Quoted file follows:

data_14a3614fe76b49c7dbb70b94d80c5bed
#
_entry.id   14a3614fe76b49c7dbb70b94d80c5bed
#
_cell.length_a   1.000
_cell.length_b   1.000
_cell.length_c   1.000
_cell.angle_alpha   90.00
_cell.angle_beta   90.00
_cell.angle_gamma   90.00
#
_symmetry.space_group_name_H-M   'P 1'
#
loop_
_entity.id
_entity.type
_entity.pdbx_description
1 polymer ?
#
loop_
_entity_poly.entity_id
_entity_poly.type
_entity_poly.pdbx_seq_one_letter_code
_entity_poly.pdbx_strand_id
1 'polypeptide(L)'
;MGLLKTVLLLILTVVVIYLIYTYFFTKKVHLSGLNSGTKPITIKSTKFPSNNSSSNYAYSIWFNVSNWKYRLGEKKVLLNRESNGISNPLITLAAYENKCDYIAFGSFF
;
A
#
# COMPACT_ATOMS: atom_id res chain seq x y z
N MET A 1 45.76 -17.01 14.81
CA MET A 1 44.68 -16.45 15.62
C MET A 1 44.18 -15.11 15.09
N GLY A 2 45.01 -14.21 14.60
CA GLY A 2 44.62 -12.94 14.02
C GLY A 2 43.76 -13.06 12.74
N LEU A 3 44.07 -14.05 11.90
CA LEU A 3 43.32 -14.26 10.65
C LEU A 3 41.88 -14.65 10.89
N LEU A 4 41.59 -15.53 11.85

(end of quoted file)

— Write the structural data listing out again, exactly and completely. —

data_14a3614fe76b49c7dbb70b94d80c5bed
#
_entry.id   14a3614fe76b49c7dbb70b94d80c5bed
#
_cell.length_a   1.000
_cell.length_b   1.000
_cell.length_c   1.000
_cell.angle_alpha   90.00
_cell.angle_beta   90.00
_cell.angle_gamma   90.00
#
_symmetry.space_group_name_H-M   'P 1'
#
loop_
_entity.id
_entity.type
_entity.pdbx_description
1 polymer ?
#
loop_
_entity_poly.entity_id
_entity_poly.type
_entity_poly.pdbx_seq_one_letter_code
_entity_poly.pdbx_strand_id
1 'polypeptide(L)'
;MGLLKTVLLLILTVVVIYLIYTYFFTKKVHLSGLNSGTKPITIKSTKFPSNNSSSNYAYSIWFNVSNWKYRLGEKKVLLNRESNGISNPLITLAAYENKCDYIAFGSFF
;
A
#
# COMPACT_ATOMS: atom_id res chain seq x y z
N MET A 1 45.76 -17.01 14.81
CA MET A 1 44.68 -16.45 15.62
C MET A 1 44.18 -15.11 15.09
N GLY A 2 45.01 -14.21 14.60
CA GLY A 2 44.62 -12.94 14.02
C GLY A 2 43.76 -13.06 12.74
N LEU A 3 44.07 -14.05 11.90
CA LEU A 3 43.32 -14.26 10.65
C LEU A 3 41.88 -14.65 10.89
N LEU A 4 41.59 -15.53 11.85